Revealed: Here’s Where the Second Interstellar Visitor we Spotted Came From

The second interstellar object doesn't resemble 'Oumuamua (the first interstellar visitor spotted) at all.

For the second time in history, astronomers have confirmed seeing an interstellar visitor speeding through our solar system. But unlike was the case with ‘Oumuamua back in 2017, astronomers now think they know where Interstellar object 2I/Borisov came from.

The new interstellar object was spotted by Gennady Borisov, an amateur astronomer who using his personal telescope spotted the interstellar visitor on August 30, 2019.

Now, astronomer shave confirmed its interstellar origin, and have found out what it is: an interstellar comet.

Now, astronomers have obtained more information about 2I/Borisov. Polish astronomers have managed to calculate the path the interstellar object too to arrive in our comic neighborhood. They say that 2I/Borisov originated from a binary red dwarf system located around 13 light-years away, and known in the astronomical community as Kruger 60.

If we were to trace back the trajectory traveled by the interstellar comet, we would discover that around one million years ago, 2I/Borisov passed within 5.7 light-years away from the center of Kruger 60, moving no more than 2.13 miles per second, the Polish researchers wrote. Although this may seem really slow, its actually close enough to the top speed the fastest aircraft humans have ever built can achieve.

Interstellar object C/2019 Q4 (Borisov). Most likely a comet. The object is circled in red. Image Credit: Twitter / Borisov.
Interstellar object C/2019 Q4 (Borisov). Most likely a comet. The object is circled in red. Image Credit: Twitter / Borisov.

Therefore, based on its speed and trajectory, the Polish astronomers concluded that if the come was really moving that slow, at such a close distance to the center of Kruger 60, its very likely that it wasn’0t just passing by it, but was probably where the comet initially originated from.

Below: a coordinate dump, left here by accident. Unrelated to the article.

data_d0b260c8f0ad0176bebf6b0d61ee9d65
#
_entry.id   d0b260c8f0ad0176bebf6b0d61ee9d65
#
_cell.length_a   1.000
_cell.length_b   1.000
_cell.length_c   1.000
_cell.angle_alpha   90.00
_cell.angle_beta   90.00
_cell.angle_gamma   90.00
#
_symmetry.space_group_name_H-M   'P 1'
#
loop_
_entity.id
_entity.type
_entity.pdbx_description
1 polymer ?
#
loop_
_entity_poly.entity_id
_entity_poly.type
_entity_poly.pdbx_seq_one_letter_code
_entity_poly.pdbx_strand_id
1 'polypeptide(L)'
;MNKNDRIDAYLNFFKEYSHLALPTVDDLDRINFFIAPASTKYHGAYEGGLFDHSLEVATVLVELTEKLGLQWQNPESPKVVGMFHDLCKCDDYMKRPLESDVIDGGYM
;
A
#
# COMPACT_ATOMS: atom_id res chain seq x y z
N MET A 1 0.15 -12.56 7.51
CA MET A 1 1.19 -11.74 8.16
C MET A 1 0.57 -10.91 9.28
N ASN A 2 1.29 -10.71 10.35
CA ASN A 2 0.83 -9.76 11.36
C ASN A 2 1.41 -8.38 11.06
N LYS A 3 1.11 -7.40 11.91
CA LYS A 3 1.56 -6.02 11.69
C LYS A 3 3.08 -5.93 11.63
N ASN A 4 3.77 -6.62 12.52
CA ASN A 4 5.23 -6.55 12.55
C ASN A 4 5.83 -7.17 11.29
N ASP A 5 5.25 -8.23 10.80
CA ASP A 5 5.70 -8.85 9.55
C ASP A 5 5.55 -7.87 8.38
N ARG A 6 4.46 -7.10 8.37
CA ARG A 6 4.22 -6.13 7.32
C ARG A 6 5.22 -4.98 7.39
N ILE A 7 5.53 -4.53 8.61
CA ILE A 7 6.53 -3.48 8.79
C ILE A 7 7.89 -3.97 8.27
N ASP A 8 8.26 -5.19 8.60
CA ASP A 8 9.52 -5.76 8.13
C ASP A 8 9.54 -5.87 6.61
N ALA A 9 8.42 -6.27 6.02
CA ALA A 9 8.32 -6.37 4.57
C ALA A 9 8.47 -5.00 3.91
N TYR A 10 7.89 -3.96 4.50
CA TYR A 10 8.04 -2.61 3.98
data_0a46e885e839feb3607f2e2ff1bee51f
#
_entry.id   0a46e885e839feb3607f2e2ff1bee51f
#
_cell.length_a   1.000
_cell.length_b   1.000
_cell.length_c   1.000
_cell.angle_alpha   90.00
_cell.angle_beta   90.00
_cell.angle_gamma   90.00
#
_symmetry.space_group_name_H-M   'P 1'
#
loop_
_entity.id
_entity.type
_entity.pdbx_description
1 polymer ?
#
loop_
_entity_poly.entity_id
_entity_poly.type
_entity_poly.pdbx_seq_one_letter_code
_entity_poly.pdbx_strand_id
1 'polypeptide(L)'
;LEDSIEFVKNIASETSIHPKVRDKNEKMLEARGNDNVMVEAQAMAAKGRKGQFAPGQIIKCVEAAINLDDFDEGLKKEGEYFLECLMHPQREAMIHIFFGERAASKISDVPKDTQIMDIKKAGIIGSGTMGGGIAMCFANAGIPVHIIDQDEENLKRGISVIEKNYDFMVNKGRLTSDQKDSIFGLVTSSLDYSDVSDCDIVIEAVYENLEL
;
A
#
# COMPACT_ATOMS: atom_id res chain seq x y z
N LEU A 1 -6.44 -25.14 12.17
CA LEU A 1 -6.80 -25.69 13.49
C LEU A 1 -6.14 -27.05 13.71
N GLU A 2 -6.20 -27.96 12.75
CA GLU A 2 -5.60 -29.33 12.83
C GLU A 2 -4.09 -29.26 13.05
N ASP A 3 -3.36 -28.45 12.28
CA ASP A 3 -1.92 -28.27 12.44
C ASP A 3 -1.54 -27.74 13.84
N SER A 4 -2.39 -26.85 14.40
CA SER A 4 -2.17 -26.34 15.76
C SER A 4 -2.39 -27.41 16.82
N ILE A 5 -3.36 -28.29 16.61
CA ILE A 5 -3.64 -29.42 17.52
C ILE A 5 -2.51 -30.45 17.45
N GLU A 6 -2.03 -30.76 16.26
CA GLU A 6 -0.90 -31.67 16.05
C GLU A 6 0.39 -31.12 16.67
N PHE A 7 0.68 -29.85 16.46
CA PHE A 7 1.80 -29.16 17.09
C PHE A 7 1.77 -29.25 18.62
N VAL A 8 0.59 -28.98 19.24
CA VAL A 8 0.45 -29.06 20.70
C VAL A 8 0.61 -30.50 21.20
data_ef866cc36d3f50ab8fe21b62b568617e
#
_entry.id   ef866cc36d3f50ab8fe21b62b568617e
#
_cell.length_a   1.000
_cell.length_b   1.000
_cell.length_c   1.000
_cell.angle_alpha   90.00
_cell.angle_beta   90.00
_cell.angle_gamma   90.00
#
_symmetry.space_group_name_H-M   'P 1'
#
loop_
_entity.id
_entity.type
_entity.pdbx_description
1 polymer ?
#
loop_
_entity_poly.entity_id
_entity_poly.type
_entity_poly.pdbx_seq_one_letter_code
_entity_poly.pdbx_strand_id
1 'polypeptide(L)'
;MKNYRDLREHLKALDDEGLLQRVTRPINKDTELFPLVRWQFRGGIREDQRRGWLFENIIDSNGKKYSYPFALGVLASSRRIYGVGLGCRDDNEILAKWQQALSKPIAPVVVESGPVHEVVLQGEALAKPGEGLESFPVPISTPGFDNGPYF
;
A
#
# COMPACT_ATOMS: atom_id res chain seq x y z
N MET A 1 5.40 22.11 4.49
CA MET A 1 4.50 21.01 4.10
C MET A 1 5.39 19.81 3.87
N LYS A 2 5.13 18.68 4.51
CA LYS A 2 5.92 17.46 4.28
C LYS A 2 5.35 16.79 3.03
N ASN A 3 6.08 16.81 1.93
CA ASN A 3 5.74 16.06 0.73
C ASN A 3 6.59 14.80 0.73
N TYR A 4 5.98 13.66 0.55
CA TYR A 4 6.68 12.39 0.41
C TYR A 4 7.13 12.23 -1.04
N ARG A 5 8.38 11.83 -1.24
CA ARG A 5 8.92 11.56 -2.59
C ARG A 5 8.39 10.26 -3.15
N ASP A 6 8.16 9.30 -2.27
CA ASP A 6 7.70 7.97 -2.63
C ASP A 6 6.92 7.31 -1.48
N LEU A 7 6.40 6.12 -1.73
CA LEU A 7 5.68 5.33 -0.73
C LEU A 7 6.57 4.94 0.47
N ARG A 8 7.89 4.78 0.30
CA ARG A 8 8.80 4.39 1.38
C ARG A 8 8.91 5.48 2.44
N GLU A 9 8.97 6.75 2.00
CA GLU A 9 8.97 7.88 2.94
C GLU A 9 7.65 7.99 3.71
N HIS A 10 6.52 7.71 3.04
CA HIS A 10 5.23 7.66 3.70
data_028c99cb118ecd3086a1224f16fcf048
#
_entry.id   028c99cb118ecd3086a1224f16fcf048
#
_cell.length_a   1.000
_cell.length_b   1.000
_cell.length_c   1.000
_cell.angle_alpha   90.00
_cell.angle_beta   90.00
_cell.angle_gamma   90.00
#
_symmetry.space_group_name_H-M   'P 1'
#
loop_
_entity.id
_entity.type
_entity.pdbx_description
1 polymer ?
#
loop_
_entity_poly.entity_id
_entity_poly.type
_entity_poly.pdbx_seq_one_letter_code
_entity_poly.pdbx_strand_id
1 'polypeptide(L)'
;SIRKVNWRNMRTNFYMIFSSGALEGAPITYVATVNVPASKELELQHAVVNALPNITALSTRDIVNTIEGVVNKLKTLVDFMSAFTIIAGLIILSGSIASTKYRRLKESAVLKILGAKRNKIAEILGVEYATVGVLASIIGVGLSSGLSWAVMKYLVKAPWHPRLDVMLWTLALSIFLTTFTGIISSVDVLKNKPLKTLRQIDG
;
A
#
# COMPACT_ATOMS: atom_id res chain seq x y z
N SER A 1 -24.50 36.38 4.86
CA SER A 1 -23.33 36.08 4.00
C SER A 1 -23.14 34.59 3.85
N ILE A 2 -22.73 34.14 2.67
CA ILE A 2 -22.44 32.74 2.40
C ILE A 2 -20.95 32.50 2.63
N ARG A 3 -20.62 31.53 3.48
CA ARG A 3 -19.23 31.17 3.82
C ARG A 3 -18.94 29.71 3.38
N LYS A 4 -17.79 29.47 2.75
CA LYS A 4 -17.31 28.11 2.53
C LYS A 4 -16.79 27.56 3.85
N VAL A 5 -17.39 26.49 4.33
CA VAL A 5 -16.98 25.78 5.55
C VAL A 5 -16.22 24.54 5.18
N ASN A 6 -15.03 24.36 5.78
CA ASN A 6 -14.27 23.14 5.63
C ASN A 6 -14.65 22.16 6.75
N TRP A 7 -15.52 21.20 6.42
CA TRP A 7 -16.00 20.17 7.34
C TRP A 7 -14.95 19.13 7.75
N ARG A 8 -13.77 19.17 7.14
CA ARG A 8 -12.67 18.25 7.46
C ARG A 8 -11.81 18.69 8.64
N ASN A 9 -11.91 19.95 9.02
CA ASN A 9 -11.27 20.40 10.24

For their research paper, available at the preprint server arXiv, the Polish scientists took an orbit obtained by the Japanese astronomer Shuichi Nakano, and numerically integrated the movement of the interstellar comet, the Sun and 647 star systems from their list of possible stars where the comet originated from.

Comet 2I/Borisov is currently heading towards our sun, which means that it will probably stay a long time in our solar system, long enough for our telescope to get a better look at it. Initial studies have revealed that 2I/Borisov is really ordinary and looks a lot like our solar system’s very own comets, having a reddish, carbon-rich surface.

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In addition to that, astronomer shave found that 2I/Borisov also resembles our solar system’s comets in terms of composition. A study published in September of 2019 indicates that the interstellar comet jettisons around 170 grams of cyanide ever second as it approaches the sun, and the sunlight warms the comet’s frozen surface.

The fat that cyanide jettisons is no surprise to astronomers, as it is one of the first things scientists detected in our solar system’s comets. We’ve also got some early indicators about the site of the cometary nucleus, surrounded by the comet’s halo of gas and dust. According to scientists, the comet’s core is no more than five miles wide and could be as small as half-a-mile wide.

The fact that we know so much already about 2I/Borisov makes interstellar object ‘Oumuamua even stranger. Although ‘Oumuamua is thought to be also a comet, it does not display any of the characteristics that 2I/Borisov is showing.